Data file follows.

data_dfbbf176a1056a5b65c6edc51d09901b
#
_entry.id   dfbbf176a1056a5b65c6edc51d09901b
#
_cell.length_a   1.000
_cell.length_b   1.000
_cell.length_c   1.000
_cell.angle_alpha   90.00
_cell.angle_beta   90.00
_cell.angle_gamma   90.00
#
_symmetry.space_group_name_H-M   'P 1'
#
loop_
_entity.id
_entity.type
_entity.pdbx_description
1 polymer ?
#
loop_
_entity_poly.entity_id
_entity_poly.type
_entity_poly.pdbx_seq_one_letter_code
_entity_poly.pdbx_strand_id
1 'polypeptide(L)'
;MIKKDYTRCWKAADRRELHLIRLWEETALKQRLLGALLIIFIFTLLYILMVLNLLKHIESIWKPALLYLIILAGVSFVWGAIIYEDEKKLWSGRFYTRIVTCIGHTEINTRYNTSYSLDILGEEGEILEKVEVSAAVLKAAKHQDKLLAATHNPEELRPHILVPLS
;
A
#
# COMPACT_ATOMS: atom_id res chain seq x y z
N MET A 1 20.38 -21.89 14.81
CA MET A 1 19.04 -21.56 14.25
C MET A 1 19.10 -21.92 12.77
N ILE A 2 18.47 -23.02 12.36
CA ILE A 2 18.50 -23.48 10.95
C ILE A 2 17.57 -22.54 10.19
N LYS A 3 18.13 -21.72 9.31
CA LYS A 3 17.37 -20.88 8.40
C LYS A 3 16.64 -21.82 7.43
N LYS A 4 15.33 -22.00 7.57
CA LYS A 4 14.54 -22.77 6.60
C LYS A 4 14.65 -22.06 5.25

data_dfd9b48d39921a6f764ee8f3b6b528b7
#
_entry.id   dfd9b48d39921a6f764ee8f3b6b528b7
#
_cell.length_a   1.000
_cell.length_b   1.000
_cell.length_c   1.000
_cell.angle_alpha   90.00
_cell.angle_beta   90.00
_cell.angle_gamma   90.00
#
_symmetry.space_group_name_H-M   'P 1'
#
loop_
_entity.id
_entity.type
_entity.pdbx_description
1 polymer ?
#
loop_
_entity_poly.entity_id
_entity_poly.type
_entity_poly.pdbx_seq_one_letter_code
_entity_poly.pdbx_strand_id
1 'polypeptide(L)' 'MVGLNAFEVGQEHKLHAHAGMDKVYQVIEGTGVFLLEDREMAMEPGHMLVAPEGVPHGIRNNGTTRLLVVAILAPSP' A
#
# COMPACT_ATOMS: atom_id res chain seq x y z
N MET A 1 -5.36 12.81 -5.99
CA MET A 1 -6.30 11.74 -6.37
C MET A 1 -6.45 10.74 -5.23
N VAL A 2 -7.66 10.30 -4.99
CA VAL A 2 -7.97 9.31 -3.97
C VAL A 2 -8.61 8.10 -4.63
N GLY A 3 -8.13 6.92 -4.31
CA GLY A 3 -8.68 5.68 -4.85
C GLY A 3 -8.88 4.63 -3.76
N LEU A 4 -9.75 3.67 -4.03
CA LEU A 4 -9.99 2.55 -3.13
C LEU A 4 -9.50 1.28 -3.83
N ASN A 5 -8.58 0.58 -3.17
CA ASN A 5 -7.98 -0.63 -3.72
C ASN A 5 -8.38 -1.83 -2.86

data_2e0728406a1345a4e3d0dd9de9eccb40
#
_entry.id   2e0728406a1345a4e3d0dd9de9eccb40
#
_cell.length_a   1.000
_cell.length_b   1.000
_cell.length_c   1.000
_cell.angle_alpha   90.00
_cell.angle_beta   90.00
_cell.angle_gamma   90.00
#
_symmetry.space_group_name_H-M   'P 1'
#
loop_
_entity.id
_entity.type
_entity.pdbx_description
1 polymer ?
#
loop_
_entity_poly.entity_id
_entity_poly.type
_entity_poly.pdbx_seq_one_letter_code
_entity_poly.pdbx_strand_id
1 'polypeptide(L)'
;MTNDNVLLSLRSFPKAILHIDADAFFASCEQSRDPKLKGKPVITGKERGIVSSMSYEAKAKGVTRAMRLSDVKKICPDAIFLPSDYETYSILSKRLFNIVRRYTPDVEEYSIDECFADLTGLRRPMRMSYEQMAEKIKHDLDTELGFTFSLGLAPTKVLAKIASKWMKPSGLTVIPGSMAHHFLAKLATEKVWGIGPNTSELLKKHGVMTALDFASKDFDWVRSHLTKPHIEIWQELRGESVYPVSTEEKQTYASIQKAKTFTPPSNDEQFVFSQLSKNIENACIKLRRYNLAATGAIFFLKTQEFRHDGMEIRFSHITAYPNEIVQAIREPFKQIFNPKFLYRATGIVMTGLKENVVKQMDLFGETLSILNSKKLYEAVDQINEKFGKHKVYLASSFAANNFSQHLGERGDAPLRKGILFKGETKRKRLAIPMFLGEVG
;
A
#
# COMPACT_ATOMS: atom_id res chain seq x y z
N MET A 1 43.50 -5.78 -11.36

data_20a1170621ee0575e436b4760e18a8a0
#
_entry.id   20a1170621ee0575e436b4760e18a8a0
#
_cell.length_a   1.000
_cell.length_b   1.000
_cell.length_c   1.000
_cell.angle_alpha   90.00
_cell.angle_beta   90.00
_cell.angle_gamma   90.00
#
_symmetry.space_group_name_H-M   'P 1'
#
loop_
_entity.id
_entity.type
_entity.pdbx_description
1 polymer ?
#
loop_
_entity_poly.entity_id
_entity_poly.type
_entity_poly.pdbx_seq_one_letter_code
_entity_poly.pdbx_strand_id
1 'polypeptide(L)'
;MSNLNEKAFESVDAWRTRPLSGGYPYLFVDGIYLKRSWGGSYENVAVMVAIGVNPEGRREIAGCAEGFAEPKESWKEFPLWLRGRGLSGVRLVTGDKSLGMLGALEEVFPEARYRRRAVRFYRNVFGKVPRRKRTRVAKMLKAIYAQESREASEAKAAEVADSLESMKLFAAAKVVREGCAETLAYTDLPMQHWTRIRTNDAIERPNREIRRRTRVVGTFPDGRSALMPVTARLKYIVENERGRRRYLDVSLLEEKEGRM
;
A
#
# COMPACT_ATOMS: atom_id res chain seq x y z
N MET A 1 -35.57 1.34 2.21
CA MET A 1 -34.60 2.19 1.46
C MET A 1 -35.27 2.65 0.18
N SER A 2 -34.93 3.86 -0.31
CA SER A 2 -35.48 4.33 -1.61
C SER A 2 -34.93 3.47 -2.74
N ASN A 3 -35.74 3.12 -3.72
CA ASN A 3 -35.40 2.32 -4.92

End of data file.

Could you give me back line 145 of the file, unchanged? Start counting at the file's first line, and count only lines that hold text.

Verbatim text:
# COMPACT_ATOMS: atom_id res chain seq x y z